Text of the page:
For most Mac users, the preferred way of opening files or folders is through the Finder app. But that’s not the only way you can navigate and access the file or folder system – you can go through a command line. Terminal is the default gateway to that command line, which doesn’t require you to point or click anything – just type a command and your Mac and it will execute the command. 

There are several situations where Terminal comes in handy when accessing a file or folder. For instance, if you’re a developer or command-line user and work with Terminal. The app also comes in handy where macOS is the server software and Terminal is the only way to navigate the operating system.

Table of Contents

    In this guide, we’ll show you how to open a file or folder in Terminal on your Mac. 

    How to Open a File in Terminal

    You can use Terminal to open a file through its default/specific app or through the text editor. 

    When you open Terminal, you’ll see something like this: 

    Last login: Mon Sep  6 17:03:20 on ttys000
    beeagey@Elsiers-Air ~ % 

    Open a File in Terminal Through Its Default Application

    You can open a file using the file’s default application.

    1. Select Go > Utilities.
    1. Next, select Terminal to open the application. 
    1. Right-click the file and select Copy. Alternatively, you can drag the file to the Terminal window to add to the command line.
    1. In the Terminal window, type Open [file pathway you copied] and hit the Return button for the command to take hold. 

    Note: If you make a mistake in your command pathway, you’ll get the “No such file or directory exists” message. 

    Open a File in Terminal Using a Specific Application

    If you want to open your file in Terminal using an application you specify, you’ll still need the file pathway that you copied earlier and the name of the app you’re using. 

    1. In the Terminal window, type Open -a “App Name” [file pathway]. For example, you can enter Open -a “Preview” /Users/beeagey/Desktop/GOOD\ OR\ BAD\ HUSTLE.jpg.
    1. Press the Return button for the command to take hold. 

    Open a File in Terminal Using the Text Editor

    You can use your Mac’s text editor to open files via Terminal and edit rich text documents created in Word or OpenOffice and other word processing apps.

    1. Open Terminal and enter this command: Open -a Text Edit [file pathway]. For example: Open -a TextEdit /Users/beeagey/Desktop/How\ to\ Open\ a\ File\ or\ Folder\ in\ Terminal\ on\ Mac.docx.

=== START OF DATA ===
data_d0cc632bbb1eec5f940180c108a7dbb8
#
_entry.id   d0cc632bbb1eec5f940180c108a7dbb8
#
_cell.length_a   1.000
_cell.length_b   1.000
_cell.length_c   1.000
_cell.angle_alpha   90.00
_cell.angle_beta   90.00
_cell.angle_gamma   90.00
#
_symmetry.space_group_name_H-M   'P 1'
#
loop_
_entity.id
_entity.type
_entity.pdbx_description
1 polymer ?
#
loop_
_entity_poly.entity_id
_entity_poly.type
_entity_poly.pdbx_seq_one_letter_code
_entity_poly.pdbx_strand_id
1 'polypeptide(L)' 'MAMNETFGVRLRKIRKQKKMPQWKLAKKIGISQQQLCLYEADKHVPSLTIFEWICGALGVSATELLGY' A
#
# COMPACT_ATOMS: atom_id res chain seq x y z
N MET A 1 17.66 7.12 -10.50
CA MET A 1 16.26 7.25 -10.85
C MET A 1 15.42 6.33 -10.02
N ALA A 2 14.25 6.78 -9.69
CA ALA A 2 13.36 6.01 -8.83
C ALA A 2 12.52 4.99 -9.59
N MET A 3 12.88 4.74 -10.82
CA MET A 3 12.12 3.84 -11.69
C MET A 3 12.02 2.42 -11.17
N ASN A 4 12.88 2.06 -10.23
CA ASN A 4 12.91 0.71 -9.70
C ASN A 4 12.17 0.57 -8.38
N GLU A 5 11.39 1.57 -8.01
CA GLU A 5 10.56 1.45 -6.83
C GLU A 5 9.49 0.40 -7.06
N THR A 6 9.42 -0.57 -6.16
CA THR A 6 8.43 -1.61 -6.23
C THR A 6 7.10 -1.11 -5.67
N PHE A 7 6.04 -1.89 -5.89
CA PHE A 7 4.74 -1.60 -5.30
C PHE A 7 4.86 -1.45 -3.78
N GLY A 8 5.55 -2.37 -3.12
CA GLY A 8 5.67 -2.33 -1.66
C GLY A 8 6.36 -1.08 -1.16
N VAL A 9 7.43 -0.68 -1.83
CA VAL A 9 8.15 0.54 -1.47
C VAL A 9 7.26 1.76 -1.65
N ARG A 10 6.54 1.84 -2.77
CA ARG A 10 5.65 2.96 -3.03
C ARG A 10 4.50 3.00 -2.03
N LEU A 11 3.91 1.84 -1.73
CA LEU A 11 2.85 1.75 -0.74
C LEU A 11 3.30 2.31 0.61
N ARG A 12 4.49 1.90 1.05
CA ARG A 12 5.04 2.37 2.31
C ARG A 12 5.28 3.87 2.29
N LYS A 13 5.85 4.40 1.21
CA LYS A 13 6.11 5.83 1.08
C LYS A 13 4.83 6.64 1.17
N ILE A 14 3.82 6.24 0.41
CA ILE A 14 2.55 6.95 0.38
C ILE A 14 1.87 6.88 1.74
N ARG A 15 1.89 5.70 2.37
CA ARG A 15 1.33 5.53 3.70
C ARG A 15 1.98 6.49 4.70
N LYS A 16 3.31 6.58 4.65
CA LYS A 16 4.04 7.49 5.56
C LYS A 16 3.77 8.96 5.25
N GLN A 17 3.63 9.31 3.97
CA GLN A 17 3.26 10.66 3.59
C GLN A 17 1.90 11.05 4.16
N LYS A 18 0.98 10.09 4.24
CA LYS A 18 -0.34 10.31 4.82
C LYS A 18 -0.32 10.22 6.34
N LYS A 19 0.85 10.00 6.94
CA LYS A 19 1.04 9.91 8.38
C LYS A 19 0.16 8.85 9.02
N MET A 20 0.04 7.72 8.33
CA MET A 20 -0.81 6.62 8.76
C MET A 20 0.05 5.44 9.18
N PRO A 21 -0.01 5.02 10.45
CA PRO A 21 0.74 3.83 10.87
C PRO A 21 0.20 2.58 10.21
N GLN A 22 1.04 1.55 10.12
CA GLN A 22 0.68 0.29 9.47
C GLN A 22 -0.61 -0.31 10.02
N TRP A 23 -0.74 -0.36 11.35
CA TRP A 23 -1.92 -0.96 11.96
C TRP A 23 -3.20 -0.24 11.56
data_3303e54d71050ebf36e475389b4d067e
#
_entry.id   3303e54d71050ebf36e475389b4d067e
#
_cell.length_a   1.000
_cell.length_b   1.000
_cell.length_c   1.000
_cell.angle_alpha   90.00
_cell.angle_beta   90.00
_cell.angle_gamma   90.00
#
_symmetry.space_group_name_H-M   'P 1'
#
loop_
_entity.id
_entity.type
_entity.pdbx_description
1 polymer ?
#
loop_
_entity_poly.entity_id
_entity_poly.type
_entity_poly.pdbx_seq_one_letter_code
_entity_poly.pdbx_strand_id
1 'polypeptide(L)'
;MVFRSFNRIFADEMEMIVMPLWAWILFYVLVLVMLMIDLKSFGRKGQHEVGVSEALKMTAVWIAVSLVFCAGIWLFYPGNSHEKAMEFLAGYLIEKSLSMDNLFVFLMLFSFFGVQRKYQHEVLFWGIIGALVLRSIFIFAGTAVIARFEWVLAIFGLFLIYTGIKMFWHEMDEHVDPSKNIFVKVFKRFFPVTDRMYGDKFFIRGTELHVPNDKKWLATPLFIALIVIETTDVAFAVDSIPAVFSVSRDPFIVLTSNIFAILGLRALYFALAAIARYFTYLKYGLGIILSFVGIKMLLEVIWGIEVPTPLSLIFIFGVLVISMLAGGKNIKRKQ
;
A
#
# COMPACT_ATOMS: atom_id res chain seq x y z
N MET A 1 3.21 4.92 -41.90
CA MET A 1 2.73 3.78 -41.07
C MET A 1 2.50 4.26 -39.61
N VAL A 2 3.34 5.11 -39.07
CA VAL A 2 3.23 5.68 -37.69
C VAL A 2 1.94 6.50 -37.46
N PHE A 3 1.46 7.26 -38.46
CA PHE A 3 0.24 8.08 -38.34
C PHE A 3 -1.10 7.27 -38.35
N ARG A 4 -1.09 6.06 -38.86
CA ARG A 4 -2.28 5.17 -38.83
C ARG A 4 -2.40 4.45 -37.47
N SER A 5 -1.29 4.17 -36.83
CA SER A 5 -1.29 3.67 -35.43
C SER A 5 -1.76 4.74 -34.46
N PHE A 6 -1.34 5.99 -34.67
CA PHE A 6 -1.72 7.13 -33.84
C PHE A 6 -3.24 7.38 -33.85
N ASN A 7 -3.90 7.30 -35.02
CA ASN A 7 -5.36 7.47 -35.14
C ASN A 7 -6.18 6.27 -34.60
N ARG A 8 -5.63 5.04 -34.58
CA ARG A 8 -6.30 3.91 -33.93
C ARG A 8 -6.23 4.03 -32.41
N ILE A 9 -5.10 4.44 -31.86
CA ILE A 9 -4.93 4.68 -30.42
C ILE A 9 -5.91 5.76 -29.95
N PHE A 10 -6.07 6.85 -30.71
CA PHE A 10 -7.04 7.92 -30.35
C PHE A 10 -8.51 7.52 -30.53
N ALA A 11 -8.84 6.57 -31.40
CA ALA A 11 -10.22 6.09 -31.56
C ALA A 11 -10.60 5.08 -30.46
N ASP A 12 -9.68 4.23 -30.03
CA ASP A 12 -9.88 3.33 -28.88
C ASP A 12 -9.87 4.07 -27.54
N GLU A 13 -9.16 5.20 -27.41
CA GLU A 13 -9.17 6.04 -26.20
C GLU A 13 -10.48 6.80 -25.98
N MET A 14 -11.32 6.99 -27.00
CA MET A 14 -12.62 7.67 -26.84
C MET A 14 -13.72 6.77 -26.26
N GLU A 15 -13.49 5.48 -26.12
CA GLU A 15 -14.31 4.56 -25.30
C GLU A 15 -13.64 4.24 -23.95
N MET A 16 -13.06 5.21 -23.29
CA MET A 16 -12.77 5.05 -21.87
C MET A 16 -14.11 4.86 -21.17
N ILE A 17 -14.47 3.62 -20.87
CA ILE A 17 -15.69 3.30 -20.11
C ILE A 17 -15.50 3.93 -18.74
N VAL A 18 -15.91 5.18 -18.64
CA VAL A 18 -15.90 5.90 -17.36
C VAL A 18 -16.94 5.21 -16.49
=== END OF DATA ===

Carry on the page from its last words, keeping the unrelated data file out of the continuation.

1. Presst Return run the command and open the file. 

    How to Open a Folder in Terminal

    You can open a folder in Terminal to see what’s in the folder. 

    1. Select Go > Utilities > Terminal.
    1. Enter open /path/to/Directory syntax to open the folder. For example, you can type Open /Users/beeagey/Desktop/screenies.

    Note: If you enter the wrong folder pathway, like /Users/beeagey/screenies, you’ll get a message like the one below:

    The file /Users/beeagey/screenies does not exist.

    beeagey@Elsiers-Air ~ %

    You can also access specific folders using several other commands as follows. 

    • Root directory: Open /
    • Home folder: Open ~. To get the ~ symbol, press Shift + N.
    • Current working folder in Finder: Open . .
    • Open an app without using Finder: Open /Applications/nameofapplication.app. For example, if you want to open Safari, enter Open /Applications/Safari.app.

    Open a Folder in Terminal Using a Shortcut Menu

    If you want to make a Finder directory the current working directory, you can reverse the situation using a shortcut menu.

    1. Select Apple menu > System Preferences.
    1. Next, select Keyboard.
    1. Go to the Shortcuts tab. 
    1. Select Services.
    1. Find the New Terminal at Folder option.
    1. Select a folder within Finder, open the Services menu and select New Terminal at Folder. You’ll be doing this whenever you want to switch between Terminal and a GUI.

    Control How You Open Files and Folders on Your Mac

    You can use Terminal for all sorts of different tasks on your Mac. Some of them can be done in Finder but it’s much faster when you go through Terminal. You can also access deep-rooted parts of macOS that you wouldn’t access from Finder without specialist apps. 

    Check out more ways to use Terminal to kill a process using Terminal on macOS, identify network settings, or update Mac apps.

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